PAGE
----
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would not have made a willing sacrifice to his grand object, the Church; with a firm determination to avoid all impediments in the way of his reproving and exhorting with all authority, in the midst of a corrupt generation-striving to become a Light, and not a STUMBLING-BLOCK among them. He was, therefore, while gratefully alive to favour and friendship, not to be FETTERED by any -not to be sHACKLED BY OBLIGATIONS TO THE CREATURE, so as to endanger his faithfulness : but, with a DIGNIFIED and CHRISTIANIZED independence, he pursued his course, unconcerned as to what might befal him in the way. Thus he recommended himself to every man's conscience; and proved the reality of his faith, and the integrity of his heart.

With respect to offered favours, he was much influenced by TIME-MANNER—and CIRCUMSTANCES. If he could trace them as arising from any intimations FROM HIMSELF, however accidentally brought out, he felt a noble, as well as delicate recoiling: or, if the persons giving were not in easy circumstances, his benevolence of heart revolted at availing himself of their liberality; and, on such OCCASIONS, he has refused favours, though most kindly offered. On the other hand, where any thing appeared to him to come in the course of providence, and he had sufficient evidence of this, no man more humbly or more willingly accepted whatever was presented to him. For the

smallest gift, he has expressed the greatest satisfaction; and always felt particular pleasure in any thing however small, being presented to him as a token of affection. It was under these impressions that he said, with reference to his accepting a benefit of considerable magnitude afforded him by a friend—“ I quiet myself with thinking, it pleases God to quarter me upon helps out of myself, to make me feel my utter dependence.” It may, indeed, easily be conceived, that a man so justly beloved, and with so many friends, might have enriched himself, had not some higher principle guided his conduct.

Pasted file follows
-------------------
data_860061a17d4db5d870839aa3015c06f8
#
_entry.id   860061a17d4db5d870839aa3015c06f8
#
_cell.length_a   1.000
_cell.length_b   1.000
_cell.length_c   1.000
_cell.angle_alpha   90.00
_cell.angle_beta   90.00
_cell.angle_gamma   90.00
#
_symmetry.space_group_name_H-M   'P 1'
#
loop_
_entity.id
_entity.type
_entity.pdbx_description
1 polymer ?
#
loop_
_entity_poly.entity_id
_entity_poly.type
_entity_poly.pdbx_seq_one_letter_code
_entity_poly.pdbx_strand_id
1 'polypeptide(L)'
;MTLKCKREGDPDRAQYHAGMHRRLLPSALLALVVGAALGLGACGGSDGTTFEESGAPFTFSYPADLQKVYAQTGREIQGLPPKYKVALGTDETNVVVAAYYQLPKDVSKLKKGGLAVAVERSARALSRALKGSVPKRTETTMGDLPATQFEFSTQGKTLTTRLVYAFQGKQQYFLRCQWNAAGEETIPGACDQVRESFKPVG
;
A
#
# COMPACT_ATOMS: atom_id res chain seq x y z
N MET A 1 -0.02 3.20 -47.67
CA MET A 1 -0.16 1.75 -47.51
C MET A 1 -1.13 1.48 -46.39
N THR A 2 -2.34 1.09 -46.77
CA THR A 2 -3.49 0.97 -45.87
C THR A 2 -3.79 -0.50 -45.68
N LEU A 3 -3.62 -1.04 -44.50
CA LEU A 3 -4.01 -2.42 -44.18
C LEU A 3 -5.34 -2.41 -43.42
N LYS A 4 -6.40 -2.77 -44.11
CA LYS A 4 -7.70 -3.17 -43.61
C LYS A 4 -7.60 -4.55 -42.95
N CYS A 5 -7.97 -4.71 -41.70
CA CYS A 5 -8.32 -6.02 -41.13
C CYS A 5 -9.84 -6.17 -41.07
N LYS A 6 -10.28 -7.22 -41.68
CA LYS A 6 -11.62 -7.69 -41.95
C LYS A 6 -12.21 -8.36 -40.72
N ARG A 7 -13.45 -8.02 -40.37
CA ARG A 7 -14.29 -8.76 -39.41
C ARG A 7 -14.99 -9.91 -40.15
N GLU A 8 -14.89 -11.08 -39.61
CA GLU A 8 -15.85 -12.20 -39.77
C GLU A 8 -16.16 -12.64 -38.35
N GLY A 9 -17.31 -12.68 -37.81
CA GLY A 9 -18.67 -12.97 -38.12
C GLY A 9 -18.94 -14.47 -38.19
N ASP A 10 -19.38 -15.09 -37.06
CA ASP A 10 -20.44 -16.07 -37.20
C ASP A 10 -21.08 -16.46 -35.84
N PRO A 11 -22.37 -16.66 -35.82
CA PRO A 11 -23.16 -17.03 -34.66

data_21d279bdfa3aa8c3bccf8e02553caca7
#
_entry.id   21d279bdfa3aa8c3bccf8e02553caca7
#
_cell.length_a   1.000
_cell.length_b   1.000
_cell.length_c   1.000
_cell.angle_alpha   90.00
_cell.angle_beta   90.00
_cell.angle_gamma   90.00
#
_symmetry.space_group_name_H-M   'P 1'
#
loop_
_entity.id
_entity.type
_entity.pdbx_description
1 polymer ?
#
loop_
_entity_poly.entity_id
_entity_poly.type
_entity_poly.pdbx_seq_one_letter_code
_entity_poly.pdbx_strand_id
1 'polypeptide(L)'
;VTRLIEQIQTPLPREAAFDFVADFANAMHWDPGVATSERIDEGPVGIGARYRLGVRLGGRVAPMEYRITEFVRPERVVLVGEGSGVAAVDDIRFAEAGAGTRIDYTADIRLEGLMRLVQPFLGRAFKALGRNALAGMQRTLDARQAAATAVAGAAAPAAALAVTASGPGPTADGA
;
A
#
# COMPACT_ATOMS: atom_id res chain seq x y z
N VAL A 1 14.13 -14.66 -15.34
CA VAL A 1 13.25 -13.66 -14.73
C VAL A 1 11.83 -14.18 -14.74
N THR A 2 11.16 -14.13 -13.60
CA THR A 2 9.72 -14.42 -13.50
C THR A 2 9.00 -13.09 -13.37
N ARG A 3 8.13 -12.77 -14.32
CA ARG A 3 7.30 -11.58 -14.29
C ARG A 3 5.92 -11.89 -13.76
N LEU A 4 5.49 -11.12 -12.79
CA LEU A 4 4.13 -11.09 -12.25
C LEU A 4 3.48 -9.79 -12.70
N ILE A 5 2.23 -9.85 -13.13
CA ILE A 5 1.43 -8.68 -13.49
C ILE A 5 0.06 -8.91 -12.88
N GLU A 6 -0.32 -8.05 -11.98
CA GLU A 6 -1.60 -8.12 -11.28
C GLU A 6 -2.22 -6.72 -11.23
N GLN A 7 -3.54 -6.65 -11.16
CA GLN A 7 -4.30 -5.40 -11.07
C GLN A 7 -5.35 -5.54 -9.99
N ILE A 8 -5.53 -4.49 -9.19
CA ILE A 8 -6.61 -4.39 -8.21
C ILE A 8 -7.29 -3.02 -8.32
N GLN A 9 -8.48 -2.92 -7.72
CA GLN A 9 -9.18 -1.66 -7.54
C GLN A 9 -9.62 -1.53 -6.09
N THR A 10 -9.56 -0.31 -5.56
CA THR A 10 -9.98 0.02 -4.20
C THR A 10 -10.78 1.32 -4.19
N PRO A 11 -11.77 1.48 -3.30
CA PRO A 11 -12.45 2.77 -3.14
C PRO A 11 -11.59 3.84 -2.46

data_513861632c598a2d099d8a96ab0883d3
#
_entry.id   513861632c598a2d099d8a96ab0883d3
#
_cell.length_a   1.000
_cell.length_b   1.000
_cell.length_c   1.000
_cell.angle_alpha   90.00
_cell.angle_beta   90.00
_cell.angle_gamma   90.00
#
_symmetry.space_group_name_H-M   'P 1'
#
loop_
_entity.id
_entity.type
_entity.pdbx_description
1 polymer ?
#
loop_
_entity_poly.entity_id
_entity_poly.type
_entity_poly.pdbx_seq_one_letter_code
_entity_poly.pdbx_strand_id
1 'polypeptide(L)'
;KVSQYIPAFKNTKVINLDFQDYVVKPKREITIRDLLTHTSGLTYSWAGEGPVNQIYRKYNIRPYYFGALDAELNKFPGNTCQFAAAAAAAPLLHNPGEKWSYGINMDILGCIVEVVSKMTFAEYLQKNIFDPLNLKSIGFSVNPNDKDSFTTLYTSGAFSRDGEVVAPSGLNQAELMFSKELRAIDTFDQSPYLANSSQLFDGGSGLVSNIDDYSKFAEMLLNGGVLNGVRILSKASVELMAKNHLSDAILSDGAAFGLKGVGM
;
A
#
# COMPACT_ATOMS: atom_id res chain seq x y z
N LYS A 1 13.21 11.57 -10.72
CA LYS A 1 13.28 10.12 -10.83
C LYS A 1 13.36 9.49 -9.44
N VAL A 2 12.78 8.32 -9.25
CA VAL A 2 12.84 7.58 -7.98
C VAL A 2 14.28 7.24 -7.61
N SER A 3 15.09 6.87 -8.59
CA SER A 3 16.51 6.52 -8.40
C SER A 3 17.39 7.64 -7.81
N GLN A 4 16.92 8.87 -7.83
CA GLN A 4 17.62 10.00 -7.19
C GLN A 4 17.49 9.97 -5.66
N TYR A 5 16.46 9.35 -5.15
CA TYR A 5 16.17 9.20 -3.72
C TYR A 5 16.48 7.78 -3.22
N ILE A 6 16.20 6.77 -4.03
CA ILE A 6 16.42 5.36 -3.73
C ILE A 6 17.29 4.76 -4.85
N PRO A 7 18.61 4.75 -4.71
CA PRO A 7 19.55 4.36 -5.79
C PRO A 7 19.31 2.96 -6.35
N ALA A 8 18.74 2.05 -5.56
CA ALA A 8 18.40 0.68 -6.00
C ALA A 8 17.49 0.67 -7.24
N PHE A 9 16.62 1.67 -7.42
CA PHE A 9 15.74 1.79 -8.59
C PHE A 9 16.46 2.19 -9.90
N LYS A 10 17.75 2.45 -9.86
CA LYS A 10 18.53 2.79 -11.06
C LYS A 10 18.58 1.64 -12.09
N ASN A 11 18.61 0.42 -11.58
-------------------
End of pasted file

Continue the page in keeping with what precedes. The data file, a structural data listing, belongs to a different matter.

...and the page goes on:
Duty varies with circumstances. Whatever Mr. C. perceived to be a duty, he never asked a question upon. When it pleased God rapidly to encrease his family, and thereby his expenses,

he readily and thankfully received whatever Providence was pleased to send; and considered it as granted for the express purpose of supplying his need :-That being evident he refused no assistance, where he did not see some clear and delicate reason, why it was improper, all things considered, to do otherwise. Herein appeared not only his integrity and his faith, but his SUBMISSION to the will of that God whom he served in his spirit, thus made known to him: he used cheerfully to say, on a child being added to his family, “ I now expect an addition to my income, though I know not from what quarter.” In the year 1781, he had

married one of his parishioners from Lewes, by whom he had eleven children, six of which are living.

While Mr. C. cautiously avoided the error of enthusiasm, he possessed a faith as simple as it was energetic; and, though he was often in straits, he felt at such times something like a man who has little or nothing in his purse, yet is not anxiously careful, knowing that he has at his BANKER's sufficient for all his wants. The truth is, as a minister of Jesus Christ he aimed, in all situations, to walk at liberty-worthy his high calling. Though the principles which actuated his conduct might not appear to the superficial observer, yet they were not the less real and evident to those who knew him intimately, and could trace the purity of his motives.